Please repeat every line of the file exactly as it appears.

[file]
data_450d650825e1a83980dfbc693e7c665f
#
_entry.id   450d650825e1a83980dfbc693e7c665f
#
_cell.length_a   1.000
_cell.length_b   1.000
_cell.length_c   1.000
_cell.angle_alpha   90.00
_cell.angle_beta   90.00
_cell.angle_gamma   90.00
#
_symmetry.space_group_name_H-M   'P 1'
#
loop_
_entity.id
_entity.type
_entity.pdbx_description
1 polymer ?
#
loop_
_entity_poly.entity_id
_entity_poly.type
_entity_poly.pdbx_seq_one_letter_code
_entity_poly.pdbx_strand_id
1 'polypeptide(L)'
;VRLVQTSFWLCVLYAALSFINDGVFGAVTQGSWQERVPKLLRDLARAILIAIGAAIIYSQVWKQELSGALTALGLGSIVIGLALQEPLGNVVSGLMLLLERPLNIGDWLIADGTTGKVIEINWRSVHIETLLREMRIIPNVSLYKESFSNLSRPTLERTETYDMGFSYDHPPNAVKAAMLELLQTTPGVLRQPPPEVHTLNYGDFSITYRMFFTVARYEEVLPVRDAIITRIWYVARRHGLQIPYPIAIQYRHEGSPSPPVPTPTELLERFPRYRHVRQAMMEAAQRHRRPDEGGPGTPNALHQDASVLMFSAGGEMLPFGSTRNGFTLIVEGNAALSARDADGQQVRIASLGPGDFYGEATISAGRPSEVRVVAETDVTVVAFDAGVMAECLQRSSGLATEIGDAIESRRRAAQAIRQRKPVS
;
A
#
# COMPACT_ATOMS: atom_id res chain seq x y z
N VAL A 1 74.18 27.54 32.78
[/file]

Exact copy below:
data_450d650825e1a83980dfbc693e7c665f
#
_entry.id   450d650825e1a83980dfbc693e7c665f
#
_cell.length_a   1.000
_cell.length_b   1.000
_cell.length_c   1.000
_cell.angle_alpha   90.00
_cell.angle_beta   90.00
_cell.angle_gamma   90.00
#
_symmetry.space_group_name_H-M   'P 1'
#
loop_
_entity.id
_entity.type
_entity.pdbx_description
1 polymer ?
#
loop_
_entity_poly.entity_id
_entity_poly.type
_entity_poly.pdbx_seq_one_letter_code
_entity_poly.pdbx_strand_id
1 'polypeptide(L)'
;VRLVQTSFWLCVLYAALSFINDGVFGAVTQGSWQERVPKLLRDLARAILIAIGAAIIYSQVWKQELSGALTALGLGSIVIGLALQEPLGNVVSGLMLLLERPLNIGDWLIADGTTGKVIEINWRSVHIETLLREMRIIPNVSLYKESFSNLSRPTLERTETYDMGFSYDHPPNAVKAAMLELLQTTPGVLRQPPPEVHTLNYGDFSITYRMFFTVARYEEVLPVRDAIITRIWYVARRHGLQIPYPIAIQYRHEGSPSPPVPTPTELLERFPRYRHVRQAMMEAAQRHRRPDEGGPGTPNALHQDASVLMFSAGGEMLPFGSTRNGFTLIVEGNAALSARDADGQQVRIASLGPGDFYGEATISAGRPSEVRVVAETDVTVVAFDAGVMAECLQRSSGLATEIGDAIESRRRAAQAIRQRKPVS
;
A
#
# COMPACT_ATOMS: atom_id res chain seq x y z
N VAL A 1 74.18 27.54 32.78